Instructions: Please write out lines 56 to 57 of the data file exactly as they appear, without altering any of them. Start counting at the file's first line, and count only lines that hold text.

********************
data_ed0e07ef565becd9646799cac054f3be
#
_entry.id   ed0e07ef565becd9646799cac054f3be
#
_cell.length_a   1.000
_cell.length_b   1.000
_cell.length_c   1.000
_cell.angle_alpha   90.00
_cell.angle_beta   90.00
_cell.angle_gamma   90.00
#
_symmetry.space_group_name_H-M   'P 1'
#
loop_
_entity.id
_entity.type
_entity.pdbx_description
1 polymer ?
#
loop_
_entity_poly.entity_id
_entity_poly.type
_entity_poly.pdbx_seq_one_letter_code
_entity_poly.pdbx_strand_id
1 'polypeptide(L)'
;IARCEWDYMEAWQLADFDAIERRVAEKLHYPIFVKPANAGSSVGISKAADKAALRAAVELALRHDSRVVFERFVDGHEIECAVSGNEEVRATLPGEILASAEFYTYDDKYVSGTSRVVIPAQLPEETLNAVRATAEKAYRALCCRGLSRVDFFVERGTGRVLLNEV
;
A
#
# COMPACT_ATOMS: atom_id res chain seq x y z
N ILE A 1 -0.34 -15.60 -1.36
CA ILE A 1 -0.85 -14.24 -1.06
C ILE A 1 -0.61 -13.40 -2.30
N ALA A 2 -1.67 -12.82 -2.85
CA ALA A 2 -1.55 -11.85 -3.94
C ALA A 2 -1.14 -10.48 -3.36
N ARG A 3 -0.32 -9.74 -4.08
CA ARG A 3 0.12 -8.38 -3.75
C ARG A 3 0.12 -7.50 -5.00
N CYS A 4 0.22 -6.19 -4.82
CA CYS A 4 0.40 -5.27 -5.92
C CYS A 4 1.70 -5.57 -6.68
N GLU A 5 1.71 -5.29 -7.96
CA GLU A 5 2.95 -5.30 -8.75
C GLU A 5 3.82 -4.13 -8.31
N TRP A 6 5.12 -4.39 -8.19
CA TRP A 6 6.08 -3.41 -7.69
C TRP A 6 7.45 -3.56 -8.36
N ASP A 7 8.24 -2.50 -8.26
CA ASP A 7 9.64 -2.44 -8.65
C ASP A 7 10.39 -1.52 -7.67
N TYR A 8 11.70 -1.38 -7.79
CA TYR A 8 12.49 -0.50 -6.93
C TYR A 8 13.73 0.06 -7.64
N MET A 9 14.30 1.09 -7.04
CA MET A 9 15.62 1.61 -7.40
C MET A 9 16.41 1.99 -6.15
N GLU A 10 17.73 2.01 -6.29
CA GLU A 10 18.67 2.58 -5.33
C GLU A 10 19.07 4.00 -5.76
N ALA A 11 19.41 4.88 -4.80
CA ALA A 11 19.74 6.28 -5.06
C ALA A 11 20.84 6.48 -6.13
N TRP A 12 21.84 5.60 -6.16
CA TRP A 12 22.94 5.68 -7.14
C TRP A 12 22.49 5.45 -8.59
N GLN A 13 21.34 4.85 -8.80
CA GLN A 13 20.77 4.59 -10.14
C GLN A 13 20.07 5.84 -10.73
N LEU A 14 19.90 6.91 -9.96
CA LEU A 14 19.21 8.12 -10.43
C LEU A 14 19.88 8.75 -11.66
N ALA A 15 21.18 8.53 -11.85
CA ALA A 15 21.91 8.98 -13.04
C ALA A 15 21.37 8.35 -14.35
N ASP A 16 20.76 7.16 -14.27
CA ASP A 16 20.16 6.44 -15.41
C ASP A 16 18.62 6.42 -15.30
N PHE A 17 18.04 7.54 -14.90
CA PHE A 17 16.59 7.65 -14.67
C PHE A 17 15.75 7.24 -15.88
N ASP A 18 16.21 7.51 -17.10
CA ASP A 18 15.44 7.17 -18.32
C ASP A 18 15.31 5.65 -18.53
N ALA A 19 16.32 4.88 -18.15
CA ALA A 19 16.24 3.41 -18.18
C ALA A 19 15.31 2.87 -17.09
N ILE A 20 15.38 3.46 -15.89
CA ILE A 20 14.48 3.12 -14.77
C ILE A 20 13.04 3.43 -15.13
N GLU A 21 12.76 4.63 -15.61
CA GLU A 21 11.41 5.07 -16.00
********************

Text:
CA MET A 9 15.62 1.61 -7.40
C MET A 9 16.41 1.99 -6.15